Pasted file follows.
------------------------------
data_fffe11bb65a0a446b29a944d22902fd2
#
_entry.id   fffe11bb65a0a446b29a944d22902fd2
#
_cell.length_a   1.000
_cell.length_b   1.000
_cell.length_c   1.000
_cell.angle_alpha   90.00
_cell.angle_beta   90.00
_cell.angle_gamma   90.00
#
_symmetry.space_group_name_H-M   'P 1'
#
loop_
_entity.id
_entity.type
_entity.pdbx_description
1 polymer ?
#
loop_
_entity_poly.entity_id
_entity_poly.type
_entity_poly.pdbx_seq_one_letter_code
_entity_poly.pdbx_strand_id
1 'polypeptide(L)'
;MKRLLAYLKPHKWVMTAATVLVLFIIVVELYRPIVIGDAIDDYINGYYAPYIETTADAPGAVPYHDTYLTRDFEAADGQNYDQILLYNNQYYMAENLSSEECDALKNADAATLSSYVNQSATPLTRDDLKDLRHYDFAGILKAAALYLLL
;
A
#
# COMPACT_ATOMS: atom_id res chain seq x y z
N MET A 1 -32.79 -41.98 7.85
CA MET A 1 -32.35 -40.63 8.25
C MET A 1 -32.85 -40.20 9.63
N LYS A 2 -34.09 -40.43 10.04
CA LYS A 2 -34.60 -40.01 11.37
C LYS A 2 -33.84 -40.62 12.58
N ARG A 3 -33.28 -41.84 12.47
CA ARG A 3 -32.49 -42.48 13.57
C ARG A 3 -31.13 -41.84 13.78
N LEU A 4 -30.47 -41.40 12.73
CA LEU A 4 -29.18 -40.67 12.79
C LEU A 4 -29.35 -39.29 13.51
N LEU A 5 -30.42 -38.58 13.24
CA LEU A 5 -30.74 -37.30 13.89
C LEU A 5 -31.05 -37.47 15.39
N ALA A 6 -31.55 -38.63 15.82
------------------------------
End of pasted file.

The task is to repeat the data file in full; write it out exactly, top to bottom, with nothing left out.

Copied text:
data_fffe11bb65a0a446b29a944d22902fd2
#
_entry.id   fffe11bb65a0a446b29a944d22902fd2
#
_cell.length_a   1.000
_cell.length_b   1.000
_cell.length_c   1.000
_cell.angle_alpha   90.00
_cell.angle_beta   90.00
_cell.angle_gamma   90.00
#
_symmetry.space_group_name_H-M   'P 1'
#
loop_
_entity.id
_entity.type
_entity.pdbx_description
1 polymer ?
#
loop_
_entity_poly.entity_id
_entity_poly.type
_entity_poly.pdbx_seq_one_letter_code
_entity_poly.pdbx_strand_id
1 'polypeptide(L)'
;MKRLLAYLKPHKWVMTAATVLVLFIIVVELYRPIVIGDAIDDYINGYYAPYIETTADAPGAVPYHDTYLTRDFEAADGQNYDQILLYNNQYYMAENLSSEECDALKNADAATLSSYVNQSATPLTRDDLKDLRHYDFAGILKAAALYLLL
;
A
#
# COMPACT_ATOMS: atom_id res chain seq x y z
N MET A 1 -32.79 -41.98 7.85
CA MET A 1 -32.35 -40.63 8.25
C MET A 1 -32.85 -40.20 9.63
N LYS A 2 -34.09 -40.43 10.04
CA LYS A 2 -34.60 -40.01 11.37
C LYS A 2 -33.84 -40.62 12.58
N ARG A 3 -33.28 -41.84 12.47
CA ARG A 3 -32.49 -42.48 13.57
C ARG A 3 -31.13 -41.84 13.78
N LEU A 4 -30.47 -41.40 12.73
CA LEU A 4 -29.18 -40.67 12.79
C LEU A 4 -29.35 -39.29 13.51
N LEU A 5 -30.42 -38.58 13.24
CA LEU A 5 -30.74 -37.30 13.89
C LEU A 5 -31.05 -37.47 15.39
N ALA A 6 -31.55 -38.63 15.82